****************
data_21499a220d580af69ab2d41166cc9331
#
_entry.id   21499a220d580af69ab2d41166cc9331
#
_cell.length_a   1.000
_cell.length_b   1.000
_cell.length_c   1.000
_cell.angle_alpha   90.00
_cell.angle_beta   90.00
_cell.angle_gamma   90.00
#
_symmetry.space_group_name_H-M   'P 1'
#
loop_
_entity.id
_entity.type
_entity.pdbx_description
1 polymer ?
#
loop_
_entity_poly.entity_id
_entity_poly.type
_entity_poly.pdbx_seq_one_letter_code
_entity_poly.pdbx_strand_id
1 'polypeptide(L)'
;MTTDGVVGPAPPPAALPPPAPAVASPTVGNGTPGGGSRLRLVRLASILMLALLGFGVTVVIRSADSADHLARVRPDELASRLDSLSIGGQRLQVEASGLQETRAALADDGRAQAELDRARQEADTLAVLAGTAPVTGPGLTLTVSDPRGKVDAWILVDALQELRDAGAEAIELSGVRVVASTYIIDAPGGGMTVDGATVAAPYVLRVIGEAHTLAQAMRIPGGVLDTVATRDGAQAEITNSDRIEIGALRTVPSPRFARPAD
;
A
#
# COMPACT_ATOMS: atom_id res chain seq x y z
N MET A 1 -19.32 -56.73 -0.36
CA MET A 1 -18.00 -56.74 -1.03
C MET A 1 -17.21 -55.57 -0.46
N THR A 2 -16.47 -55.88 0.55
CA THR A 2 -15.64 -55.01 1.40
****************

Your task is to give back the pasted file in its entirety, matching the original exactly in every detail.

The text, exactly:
data_21499a220d580af69ab2d41166cc9331
#
_entry.id   21499a220d580af69ab2d41166cc9331
#
_cell.length_a   1.000
_cell.length_b   1.000
_cell.length_c   1.000
_cell.angle_alpha   90.00
_cell.angle_beta   90.00
_cell.angle_gamma   90.00
#
_symmetry.space_group_name_H-M   'P 1'
#
loop_
_entity.id
_entity.type
_entity.pdbx_description
1 polymer ?
#
loop_
_entity_poly.entity_id
_entity_poly.type
_entity_poly.pdbx_seq_one_letter_code
_entity_poly.pdbx_strand_id
1 'polypeptide(L)'
;MTTDGVVGPAPPPAALPPPAPAVASPTVGNGTPGGGSRLRLVRLASILMLALLGFGVTVVIRSADSADHLARVRPDELASRLDSLSIGGQRLQVEASGLQETRAALADDGRAQAELDRARQEADTLAVLAGTAPVTGPGLTLTVSDPRGKVDAWILVDALQELRDAGAEAIELSGVRVVASTYIIDAPGGGMTVDGATVAAPYVLRVIGEAHTLAQAMRIPGGVLDTVATRDGAQAEITNSDRIEIGALRTVPSPRFARPAD
;
A
#
# COMPACT_ATOMS: atom_id res chain seq x y z
N MET A 1 -19.32 -56.73 -0.36
CA MET A 1 -18.00 -56.74 -1.03
C MET A 1 -17.21 -55.57 -0.46
N THR A 2 -16.47 -55.88 0.55
CA THR A 2 -15.64 -55.01 1.40